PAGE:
Fortunately for the catering trade, equipment manufacturers are doing much of the hard work for them. Warewashing companies such as Winterhalter, Meiko and Electrolux Professional are constantly developing new products and processes that reduce the water required both in the kitchen and front-of- house. “Cutting costs is understandably high on everyone’s agenda across the foodservice industry at the moment and there’s no better time for restaurateurs to look to equipment suppliers to help maximise efficiency in the running of the modern kitchen,” says Stuart Flint, sales director at Electrolux Professional.


Common water saving features include sophisticated filtration systems, like the Winterhalter Cyclo Mediamat, which clean the wash water so it can be reused time and again during service. “Filtration has cut down water consumption significantly, for example, our new UC Series under counter units use only 2.4 litres of water per wash cycle,” says Paul Crowley, marketing manager at Winterhalter. “Because you use less water, you need less energy to heat it and less detergent, so the savings are even more significant.”


For pubs and restaurants with a high turnover of glassware and crockery, sustainable warewashing is especially important. Electrolux Professional has incorporated cost and water-saving innovations in its range of Modular Rack Type Dishwashers. The Ideal Wash System (IWS) removes the need to completely drain all wash tanks, which traditional washers require after long washing periods, saving up to 30% of water consumption. The IWS typically drains 15 litres/hour of dirty water, topping it up with clean water on a predefined basis ensuring that the dishwasher can operate all day.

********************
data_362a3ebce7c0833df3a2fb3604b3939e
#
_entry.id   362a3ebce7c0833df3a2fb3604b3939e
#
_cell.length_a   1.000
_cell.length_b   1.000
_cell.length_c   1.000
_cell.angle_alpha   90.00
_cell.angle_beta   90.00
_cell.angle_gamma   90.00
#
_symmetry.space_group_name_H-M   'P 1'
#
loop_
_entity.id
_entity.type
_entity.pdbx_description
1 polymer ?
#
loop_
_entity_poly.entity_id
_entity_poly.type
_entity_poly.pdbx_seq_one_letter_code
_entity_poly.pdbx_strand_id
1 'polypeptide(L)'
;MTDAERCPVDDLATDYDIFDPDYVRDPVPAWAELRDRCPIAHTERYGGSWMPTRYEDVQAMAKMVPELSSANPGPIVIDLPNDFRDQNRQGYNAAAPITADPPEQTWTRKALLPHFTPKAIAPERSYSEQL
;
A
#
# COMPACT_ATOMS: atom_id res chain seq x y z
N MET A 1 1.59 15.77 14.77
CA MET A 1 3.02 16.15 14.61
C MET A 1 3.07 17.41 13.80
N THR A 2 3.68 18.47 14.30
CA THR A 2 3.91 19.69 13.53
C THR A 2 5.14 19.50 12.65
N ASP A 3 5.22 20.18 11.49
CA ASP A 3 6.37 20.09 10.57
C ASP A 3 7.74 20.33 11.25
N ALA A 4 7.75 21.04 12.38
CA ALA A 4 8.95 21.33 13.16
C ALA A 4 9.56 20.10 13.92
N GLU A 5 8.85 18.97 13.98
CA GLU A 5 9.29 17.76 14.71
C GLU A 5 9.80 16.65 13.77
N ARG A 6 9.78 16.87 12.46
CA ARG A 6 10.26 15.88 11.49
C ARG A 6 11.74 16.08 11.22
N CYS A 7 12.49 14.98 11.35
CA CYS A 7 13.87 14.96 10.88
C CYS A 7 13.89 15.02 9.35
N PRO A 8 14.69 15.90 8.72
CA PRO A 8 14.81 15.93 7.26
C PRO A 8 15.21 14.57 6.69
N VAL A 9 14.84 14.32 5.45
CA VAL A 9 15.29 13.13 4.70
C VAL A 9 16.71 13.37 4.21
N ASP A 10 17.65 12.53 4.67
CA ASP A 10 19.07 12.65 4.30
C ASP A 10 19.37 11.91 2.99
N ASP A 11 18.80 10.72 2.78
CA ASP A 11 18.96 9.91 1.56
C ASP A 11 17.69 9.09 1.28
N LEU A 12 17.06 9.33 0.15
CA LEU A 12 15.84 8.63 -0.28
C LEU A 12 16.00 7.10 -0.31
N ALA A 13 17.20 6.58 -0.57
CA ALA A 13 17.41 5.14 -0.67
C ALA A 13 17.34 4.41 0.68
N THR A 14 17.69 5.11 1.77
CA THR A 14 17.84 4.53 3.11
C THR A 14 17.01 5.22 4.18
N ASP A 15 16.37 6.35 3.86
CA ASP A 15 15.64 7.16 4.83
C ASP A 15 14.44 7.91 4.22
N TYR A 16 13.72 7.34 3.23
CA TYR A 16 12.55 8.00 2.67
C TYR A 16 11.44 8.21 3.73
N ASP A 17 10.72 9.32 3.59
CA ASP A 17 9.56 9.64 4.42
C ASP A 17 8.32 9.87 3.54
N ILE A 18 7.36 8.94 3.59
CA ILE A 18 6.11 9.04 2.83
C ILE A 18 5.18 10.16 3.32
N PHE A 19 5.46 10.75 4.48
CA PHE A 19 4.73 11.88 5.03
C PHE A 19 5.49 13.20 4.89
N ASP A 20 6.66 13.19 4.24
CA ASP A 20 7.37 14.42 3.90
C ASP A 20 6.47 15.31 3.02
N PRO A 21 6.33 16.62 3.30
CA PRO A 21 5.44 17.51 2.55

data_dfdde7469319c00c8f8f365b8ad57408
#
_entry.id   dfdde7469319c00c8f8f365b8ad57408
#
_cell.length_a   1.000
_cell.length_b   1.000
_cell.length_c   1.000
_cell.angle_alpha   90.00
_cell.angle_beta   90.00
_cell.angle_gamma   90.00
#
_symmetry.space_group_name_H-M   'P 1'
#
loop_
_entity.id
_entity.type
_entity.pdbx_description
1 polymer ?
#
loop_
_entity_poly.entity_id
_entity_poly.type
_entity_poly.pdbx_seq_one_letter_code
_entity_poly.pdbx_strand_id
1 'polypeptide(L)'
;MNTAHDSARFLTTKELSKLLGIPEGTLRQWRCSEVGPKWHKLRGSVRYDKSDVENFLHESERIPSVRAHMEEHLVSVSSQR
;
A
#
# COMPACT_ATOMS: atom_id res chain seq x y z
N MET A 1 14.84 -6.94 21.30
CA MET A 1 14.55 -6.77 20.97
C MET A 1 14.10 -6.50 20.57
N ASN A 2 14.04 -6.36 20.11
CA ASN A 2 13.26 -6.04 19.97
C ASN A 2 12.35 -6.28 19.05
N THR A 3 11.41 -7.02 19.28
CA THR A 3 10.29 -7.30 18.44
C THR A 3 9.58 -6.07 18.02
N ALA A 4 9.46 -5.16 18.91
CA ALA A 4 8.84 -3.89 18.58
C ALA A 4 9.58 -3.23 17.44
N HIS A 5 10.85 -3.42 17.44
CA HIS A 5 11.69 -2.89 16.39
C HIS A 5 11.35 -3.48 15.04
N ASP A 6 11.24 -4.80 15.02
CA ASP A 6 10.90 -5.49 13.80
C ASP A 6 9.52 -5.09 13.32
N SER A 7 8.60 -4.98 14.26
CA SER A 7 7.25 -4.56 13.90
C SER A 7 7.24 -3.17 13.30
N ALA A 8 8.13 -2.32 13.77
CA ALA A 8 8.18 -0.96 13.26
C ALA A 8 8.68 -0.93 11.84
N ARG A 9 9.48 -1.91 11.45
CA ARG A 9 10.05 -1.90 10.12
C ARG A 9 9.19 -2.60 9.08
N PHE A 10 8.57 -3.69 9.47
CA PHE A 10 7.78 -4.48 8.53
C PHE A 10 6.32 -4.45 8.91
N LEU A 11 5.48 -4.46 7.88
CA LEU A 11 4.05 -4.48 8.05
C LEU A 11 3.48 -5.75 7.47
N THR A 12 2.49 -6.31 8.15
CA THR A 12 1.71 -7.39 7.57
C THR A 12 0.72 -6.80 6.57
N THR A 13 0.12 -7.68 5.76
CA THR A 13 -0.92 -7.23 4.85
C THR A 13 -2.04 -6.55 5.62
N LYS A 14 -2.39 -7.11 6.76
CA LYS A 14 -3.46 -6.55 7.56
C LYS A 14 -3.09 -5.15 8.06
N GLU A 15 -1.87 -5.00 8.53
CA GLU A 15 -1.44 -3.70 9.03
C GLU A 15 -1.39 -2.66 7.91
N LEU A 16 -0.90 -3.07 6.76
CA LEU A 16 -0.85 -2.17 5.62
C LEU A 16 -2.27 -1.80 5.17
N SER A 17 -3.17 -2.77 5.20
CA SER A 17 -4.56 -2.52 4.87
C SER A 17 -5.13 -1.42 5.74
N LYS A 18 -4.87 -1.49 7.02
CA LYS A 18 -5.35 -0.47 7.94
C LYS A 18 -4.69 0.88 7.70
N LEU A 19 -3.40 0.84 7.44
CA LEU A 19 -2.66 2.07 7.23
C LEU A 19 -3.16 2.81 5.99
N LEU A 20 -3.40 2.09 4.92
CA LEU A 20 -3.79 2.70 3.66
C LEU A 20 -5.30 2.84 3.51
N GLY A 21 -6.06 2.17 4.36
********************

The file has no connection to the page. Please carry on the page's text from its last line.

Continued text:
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For Meiko UK, manufacturer of the superlatively eco friendly M-IQ flight warewasher among others, the quality of the water entering the machine is paramount for best performance and low maintenance costs. “Limescale build up on a dishwasher’s heating element will decrease its efficiency by some 15%, which increases energy consumption; the working life of the element will also be greatly reduced,” says Limited. “At Meiko we can trace 12-15% of breakdown calls back to leaks, timer failures or lack of salt within the water softener itself.


Meiko UK has just announced it is abandoning the use of water softeners in the future for its range of warewashers, concentrating instead on the use of more efficient reverse osmosis technology built into the machines.


“Water softeners have been superseded by reverse osmosis as our water treatment of choice,” says Bill Downie Managing Director of Meiko UK. “Softeners also cause serious maintenance bills for the operation. What pub or restaurant in the UK has never had to call in an engineer to descale the boiler of a glass or dishwasher?”


This type of continuous innovation from equipment manufacturers will be crucial if the foodservice industry is to reduce its water footprint in the coming years. However, buying new kit is far from a silver bullet for greater water efficiency. From the cornfields to the kitchen sink, where water is concerned, every drop counts.